December 22, 2011 5:00 PM, EST

DOT Keeps 11-Hour Limit for Truck Drivers in Updated Hours-of-Service Rule

The Department of Transportation released its final hours-of-service rule Thursday, holding truck drivers’ daily driving limit at 11 hours while setting restrictions on drivers’ weekly hours.

Click here for TT’s Special Report on the HOS rule. (TT subscription or 14-day pass required.)

DOT trimmed drivers’ maximum weekly hours to 70 from 82, and said drivers’ 34-hour restarts must include two periods between 1 a.m. and 5 a.m.

The restart provision allows drivers to reset their weekly work cycles by resting for 34 hours. The change requires that time block to include two periods between 1 a.m. and 5 a.m., in an effort to get drivers to sleep two nights.

Research previously cited by DOT’s Federal Motor Carrier Safety Administration said that ensuring nighttime sleep reduces driver fatigue.

The trucking industry, along with shippers, business interests and a large group of allies, had vehemently opposed an FMCSA proposal issued last December that would have set a 10-hour daily limit on driving.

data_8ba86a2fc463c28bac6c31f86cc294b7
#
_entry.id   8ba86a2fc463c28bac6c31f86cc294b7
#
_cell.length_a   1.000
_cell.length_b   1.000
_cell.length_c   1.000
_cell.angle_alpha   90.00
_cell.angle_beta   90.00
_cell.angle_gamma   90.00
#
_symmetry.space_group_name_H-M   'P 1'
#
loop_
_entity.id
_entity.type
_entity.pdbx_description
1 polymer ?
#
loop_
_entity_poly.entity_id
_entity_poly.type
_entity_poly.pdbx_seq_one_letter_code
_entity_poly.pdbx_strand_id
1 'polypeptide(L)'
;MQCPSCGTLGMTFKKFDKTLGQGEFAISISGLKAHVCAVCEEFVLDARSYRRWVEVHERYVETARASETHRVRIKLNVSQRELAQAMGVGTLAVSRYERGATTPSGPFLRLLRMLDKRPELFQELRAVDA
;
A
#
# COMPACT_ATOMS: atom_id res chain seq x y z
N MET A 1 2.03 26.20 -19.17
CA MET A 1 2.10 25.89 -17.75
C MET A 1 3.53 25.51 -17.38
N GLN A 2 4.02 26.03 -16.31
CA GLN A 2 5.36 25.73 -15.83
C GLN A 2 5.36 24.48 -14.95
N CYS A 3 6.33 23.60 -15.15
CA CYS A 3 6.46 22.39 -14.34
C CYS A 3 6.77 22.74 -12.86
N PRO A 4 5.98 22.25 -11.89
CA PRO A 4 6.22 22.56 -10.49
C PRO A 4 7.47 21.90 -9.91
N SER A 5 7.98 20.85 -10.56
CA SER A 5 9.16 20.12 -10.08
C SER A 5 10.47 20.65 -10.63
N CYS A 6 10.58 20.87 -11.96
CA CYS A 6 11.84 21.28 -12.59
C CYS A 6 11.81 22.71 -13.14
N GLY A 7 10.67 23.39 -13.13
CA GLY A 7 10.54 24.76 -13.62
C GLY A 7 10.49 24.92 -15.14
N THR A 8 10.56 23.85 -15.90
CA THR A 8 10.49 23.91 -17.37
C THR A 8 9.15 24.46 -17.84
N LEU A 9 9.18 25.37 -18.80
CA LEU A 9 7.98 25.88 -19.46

The rule “does not include a change to the daily driving limit because the agency is unable to definitively demonstrate that a 10-hour limit — which it favored in the notice of proposed rulemaking — would have higher net benefits than an 11-hour limit,” FMCSA said. “The current 11-hour limit is therefore unchanged at this time.”

The final regulation, which takes effect July 1, 2013, has annual costs of about $470 million and benefits of around $630 million, DOT said.

Meanwhile, trucking and shippers’ groups reacted negatively to the rule, saying it would not improve safety and would cause more congestion.

“This final rule will help prevent fatigue-related truck crashes and save lives,” Transportation Secretary Ray LaHood said in a statement. “Truck drivers deserve a work environment that allows them to perform their jobs safely.”

“This final rule is the culmination of the most extensive and transparent public outreach effort in our agency’s history,” said FMCSA Administrator Anne Ferro.

“With robust input from all areas of the trucking community, coupled with the latest scientific research, we carefully crafted a rule acknowledging that when truckers are rested, alert and focused on safety, it makes our roadways safer,” she said.

The full rule, which is being sent to the Federal Register Friday, is available on FMCSA’s website at